It is Jesus who gives abiding rest to our souls and not what our thoughts about ourselves may be. Faith never thinks about that which is in ourselves as its ground of rest; it receives, loves and apprehends what God has revealed and what are God's thoughts about Jesus, in whom is His rest. As knowing Jesus to be precious to our souls, our eyes and our hearts being occupied with Him, they will be effectually prevented from being taken up with the vanity and sin around; and this too will be our strength against the sin and corruption of our own hearts. Whatever I see in myself that is not in Him is sin, but then it is not thinking of my own sins, and my own vileness and being occupied with them that will humble me, but thinking of the Lord Jesus, dwelling upon the excellency in Him. It is well to be done with ourselves and to be taken up with Jesus. We are entitled to forget ourselves, we are entitled to forget our sins, we are entitled to forget all but Jesus. There is nothing so hard for our hearts as to abide in the sense of grace, to continue practically conscious that we are not under law but under grace; it is by grace that the heart is “established”, but then there is nothing more difficult for us really to comprehend than the fulness of grace, that “grace of God” wherein we stand, and to walk in the power and consciousness of it. It is only in the presence of God that we can know it and there it is our privilege to be. The moment we get away from the presence of God there will always be certain workings of our own thoughts within us and our own thoughts can never reach up to the thoughts of God about us, to the “grace of God”.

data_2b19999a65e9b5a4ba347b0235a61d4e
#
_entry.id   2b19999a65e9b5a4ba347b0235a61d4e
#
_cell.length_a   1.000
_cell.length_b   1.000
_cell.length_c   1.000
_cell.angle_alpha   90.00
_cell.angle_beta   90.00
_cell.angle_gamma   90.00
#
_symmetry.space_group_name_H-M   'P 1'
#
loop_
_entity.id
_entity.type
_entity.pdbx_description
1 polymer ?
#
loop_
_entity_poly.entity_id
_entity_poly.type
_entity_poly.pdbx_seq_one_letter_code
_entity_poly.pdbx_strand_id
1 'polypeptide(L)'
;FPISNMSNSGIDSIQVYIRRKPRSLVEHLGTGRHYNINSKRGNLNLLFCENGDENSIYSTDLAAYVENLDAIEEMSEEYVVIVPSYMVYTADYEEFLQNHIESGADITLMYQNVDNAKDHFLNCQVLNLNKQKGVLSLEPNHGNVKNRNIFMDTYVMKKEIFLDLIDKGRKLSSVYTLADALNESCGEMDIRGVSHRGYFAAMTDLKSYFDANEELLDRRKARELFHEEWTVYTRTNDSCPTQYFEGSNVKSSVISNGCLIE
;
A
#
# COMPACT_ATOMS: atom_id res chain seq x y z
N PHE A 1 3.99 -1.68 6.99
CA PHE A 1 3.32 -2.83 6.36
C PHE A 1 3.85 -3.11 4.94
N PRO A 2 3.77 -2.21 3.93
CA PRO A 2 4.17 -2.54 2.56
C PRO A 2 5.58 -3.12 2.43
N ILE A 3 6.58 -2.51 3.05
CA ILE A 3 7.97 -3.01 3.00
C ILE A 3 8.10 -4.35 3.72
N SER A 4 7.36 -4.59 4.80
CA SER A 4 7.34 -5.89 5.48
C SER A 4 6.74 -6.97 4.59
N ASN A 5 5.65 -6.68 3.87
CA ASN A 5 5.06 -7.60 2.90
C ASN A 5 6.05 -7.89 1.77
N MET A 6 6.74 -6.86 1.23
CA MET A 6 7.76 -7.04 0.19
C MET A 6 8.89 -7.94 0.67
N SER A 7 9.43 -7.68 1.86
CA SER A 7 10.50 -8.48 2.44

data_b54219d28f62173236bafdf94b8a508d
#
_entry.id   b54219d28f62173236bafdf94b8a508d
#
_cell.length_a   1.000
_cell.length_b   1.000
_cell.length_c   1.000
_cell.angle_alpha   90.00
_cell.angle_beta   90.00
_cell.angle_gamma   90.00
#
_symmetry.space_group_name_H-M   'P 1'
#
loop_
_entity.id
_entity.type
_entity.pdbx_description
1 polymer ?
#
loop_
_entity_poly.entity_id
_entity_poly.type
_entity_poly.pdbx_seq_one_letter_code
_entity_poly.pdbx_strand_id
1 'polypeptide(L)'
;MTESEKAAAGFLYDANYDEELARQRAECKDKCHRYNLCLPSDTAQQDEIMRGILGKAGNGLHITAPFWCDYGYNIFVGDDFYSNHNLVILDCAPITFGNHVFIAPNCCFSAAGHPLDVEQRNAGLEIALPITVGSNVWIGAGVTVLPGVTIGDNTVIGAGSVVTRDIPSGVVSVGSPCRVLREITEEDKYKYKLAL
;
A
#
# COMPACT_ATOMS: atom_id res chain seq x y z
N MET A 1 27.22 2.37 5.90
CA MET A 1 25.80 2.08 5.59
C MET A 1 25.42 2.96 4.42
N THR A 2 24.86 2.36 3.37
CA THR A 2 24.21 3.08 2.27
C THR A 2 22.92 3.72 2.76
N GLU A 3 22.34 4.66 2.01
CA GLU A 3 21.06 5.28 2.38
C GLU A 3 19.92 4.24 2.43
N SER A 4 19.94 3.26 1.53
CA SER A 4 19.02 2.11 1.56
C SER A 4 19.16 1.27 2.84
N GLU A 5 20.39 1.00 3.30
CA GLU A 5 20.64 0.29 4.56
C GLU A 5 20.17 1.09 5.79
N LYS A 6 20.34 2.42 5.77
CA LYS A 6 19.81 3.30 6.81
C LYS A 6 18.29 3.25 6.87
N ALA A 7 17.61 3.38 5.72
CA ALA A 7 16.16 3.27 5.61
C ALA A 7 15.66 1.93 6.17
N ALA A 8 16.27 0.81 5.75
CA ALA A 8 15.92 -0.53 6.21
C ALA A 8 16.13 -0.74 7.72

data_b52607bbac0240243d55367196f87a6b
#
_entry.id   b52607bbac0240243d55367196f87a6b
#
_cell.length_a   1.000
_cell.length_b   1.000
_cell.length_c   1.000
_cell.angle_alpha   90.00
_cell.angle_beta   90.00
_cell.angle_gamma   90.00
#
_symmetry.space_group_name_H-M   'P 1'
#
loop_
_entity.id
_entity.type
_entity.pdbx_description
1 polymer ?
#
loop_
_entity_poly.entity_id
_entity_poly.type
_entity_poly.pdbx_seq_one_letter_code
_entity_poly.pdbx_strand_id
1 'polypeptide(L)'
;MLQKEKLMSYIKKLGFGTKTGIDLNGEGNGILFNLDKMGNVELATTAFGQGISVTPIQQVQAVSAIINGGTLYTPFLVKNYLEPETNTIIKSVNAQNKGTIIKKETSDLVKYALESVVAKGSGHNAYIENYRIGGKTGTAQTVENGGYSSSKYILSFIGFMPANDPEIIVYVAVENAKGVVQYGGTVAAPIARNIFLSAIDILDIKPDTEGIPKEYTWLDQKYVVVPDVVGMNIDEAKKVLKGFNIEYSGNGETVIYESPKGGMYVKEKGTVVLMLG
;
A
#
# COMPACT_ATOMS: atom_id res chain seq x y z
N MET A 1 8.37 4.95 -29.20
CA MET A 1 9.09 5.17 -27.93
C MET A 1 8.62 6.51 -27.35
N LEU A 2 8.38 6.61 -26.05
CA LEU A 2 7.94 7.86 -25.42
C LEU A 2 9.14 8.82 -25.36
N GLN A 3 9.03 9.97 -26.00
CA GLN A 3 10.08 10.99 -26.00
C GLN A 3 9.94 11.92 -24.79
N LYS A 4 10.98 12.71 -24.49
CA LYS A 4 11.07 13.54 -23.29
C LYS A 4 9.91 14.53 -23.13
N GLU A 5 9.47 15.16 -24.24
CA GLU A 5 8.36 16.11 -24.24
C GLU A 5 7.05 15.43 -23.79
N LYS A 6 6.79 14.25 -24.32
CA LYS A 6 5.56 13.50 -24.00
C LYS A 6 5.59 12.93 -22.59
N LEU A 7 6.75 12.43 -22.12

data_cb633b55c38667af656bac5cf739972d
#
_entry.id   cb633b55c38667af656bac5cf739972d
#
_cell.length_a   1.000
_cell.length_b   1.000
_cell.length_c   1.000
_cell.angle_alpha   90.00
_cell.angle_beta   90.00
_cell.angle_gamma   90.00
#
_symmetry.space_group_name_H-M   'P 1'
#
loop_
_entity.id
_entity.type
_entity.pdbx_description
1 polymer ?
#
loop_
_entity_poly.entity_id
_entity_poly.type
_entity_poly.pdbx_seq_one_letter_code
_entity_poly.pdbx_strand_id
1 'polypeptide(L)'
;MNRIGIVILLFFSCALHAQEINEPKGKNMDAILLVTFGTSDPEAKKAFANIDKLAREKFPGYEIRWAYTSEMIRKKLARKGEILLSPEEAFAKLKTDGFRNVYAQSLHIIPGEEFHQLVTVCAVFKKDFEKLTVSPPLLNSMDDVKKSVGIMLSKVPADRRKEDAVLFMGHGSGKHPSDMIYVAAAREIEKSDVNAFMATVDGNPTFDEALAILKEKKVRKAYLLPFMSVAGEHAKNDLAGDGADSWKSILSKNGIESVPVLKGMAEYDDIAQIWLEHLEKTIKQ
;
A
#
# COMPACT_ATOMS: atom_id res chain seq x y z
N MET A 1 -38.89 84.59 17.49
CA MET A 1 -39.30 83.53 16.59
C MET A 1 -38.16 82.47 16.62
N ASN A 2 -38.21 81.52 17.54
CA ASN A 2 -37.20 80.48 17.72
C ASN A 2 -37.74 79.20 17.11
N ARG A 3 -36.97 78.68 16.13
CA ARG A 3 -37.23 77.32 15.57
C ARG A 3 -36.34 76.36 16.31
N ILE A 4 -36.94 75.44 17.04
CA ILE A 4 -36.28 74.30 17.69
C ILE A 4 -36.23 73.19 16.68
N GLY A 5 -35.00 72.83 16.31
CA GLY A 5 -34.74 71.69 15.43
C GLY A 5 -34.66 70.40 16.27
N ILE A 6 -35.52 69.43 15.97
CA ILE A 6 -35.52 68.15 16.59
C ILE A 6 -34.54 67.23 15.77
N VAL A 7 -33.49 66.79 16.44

Anything that I had the smallest possible right to expect could not be pure, free grace — could not be the “grace of God”. It is alone when in communion with Him that we are able to measure everything according to His grace. It is impossible, when we are abiding in the sense of God's presence, for anything, be what it may — even the state of the church — to shake us, for we count on God and then all things become a sphere and scene for the operation of His grace.